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French and Indian War

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Begin in 1754. Treaty of Paris ended the French and Indian War in 1763.

British claims were based on the 1670 Batts-Fallam expedition, and the fact that the colonial charters of Virginia, Massachusetts, and Connecticut, defined the colonial boundaries as stretching from sea to sea. French claims were based on LaSalle's 1669 expedition. Virginia's claims on the Trans-Allegheny territory based on its 1609 charter and the Treaty of Lancaster of 1744.

1749, Captain Celoron de Blainville's expedition down the Ohio buries plates including one at mouth of the Kanawha River.

General Braddock was defeated by the French near Fort Duquesne July 9, 1755, leaving the western frontier open to attack by the French and its Indian allies. In March of 1756, the Virginia General Assembly ordered the construction of a defensive "chain of forts", with the location of the forts to determined by George Washington. Washington served as a lieutenant colonel of the newly formed Virginia Regiment, during this period.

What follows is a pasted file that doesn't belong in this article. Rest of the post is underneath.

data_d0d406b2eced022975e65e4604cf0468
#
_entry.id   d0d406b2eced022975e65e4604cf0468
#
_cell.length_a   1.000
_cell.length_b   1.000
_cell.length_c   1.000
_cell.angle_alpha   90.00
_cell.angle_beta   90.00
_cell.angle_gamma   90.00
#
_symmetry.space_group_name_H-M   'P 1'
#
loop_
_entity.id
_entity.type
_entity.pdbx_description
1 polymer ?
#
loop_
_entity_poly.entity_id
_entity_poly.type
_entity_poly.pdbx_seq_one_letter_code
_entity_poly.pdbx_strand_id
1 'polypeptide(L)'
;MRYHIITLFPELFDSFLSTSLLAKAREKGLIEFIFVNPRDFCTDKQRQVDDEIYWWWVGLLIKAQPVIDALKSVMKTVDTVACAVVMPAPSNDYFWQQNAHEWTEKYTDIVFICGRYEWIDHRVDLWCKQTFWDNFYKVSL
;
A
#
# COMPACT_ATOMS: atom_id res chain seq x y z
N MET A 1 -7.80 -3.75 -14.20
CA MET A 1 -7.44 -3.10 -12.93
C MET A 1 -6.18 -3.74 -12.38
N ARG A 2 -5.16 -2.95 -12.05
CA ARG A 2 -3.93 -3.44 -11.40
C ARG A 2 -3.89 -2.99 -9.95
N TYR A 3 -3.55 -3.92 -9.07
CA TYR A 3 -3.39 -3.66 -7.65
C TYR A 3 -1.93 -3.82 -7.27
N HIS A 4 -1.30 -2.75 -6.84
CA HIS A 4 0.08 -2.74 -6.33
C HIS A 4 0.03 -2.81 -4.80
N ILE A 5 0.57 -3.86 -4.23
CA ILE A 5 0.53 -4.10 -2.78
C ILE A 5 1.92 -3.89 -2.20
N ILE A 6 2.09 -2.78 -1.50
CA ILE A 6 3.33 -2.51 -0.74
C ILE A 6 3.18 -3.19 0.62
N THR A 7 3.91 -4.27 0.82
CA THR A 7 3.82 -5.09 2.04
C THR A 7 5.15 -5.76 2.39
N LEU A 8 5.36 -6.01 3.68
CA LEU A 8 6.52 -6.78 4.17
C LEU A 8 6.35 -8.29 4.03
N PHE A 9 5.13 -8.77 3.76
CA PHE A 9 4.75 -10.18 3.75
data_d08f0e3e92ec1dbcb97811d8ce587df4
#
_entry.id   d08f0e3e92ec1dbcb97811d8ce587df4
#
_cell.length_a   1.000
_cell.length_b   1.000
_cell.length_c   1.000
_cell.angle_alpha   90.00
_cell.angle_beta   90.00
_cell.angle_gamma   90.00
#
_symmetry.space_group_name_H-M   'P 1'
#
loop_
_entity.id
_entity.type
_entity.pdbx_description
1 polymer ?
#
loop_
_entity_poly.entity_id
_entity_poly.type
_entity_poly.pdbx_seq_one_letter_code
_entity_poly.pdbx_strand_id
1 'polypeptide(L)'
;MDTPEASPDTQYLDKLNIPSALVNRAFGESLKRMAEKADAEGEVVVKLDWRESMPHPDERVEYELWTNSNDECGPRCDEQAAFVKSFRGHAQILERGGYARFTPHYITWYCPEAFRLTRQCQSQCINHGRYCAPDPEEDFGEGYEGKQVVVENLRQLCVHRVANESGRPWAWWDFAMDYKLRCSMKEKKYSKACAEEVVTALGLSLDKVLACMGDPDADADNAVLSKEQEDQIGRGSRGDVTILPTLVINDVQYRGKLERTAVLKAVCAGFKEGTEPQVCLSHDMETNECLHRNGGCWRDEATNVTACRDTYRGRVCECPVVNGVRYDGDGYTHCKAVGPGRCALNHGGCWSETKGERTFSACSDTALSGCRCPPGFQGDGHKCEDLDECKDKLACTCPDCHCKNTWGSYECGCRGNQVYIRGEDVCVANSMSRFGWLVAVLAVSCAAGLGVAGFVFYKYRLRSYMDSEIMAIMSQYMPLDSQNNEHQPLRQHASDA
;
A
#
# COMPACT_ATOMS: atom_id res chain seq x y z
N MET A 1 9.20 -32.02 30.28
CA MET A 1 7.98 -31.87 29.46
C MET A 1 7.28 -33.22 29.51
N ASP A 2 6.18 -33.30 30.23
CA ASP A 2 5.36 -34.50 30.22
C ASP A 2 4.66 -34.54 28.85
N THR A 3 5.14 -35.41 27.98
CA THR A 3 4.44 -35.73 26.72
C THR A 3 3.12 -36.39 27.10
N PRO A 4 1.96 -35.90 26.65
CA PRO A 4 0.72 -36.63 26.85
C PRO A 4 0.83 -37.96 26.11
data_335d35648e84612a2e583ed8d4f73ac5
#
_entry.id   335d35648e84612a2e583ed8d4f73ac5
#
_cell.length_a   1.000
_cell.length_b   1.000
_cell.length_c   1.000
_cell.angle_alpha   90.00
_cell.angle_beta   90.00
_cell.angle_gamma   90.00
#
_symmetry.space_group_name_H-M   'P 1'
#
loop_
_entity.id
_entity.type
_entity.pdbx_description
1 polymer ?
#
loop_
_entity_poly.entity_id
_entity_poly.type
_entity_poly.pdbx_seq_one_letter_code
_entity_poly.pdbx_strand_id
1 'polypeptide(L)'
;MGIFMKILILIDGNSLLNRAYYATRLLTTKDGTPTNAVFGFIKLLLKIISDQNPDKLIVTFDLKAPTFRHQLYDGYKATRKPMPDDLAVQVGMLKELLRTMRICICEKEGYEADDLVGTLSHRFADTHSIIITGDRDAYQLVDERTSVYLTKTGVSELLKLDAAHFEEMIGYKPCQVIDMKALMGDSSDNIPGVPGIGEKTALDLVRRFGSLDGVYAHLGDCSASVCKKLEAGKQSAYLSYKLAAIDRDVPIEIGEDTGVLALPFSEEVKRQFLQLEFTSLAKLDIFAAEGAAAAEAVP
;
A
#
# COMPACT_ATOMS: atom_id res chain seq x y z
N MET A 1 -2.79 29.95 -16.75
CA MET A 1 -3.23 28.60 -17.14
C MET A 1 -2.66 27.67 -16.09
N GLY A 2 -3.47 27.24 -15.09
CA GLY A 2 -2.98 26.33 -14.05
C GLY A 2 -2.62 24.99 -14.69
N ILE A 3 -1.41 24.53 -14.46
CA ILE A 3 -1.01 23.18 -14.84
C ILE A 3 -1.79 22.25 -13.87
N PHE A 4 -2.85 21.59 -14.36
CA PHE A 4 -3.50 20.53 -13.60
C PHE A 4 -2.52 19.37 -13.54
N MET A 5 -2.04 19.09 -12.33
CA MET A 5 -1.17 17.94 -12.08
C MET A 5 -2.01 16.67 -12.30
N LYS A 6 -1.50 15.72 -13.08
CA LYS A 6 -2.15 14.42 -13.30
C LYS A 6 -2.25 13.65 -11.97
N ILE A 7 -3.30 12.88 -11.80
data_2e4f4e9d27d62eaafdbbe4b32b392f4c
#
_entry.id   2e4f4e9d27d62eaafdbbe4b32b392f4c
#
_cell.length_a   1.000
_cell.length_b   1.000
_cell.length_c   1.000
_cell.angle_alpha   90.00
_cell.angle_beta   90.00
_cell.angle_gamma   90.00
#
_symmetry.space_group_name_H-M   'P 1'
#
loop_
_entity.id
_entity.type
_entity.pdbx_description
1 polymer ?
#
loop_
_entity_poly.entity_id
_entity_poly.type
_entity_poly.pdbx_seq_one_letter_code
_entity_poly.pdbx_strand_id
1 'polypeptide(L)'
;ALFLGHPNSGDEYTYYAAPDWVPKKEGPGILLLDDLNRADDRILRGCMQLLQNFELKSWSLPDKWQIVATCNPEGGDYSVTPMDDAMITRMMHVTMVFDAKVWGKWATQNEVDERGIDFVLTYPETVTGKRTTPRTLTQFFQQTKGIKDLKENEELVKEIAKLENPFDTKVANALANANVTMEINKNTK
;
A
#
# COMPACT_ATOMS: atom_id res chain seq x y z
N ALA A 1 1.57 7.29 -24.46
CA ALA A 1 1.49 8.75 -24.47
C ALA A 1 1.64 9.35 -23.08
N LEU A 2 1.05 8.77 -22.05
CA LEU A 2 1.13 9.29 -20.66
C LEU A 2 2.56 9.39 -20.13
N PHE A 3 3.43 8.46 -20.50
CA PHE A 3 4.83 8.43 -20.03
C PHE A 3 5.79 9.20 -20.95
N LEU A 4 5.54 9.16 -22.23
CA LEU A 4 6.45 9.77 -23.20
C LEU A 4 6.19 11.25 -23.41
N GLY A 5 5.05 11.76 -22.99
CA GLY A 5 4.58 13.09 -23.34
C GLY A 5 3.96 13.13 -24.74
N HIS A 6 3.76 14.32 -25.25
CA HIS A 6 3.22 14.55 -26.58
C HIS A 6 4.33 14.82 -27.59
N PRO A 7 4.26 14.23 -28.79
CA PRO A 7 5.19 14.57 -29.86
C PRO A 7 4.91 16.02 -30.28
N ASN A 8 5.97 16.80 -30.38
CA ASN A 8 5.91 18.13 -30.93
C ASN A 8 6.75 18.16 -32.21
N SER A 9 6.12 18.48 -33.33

In 1754, Lieutenant Governor Dinwiddie issued a proclamation designed to encourage enlistment in the local militia for the war against the French. In addition to their pay, those who enlisted in Lieutenant Colonel George Washington's fledgling Virginia Regiment were offered a share in two hundred thousand acres west of the Ohio River.

During the course of the war, Virginia Governor Dinwiddie ordered the constructed of additional forts along the eastern border of West Virginia.

British forces force French from Ft. Dusquesne

Construction of Fort Pitt

Capture of Quebec in 1759, and Montreal in 1760. Treaty of Paris ended the French and Indian War in 1763.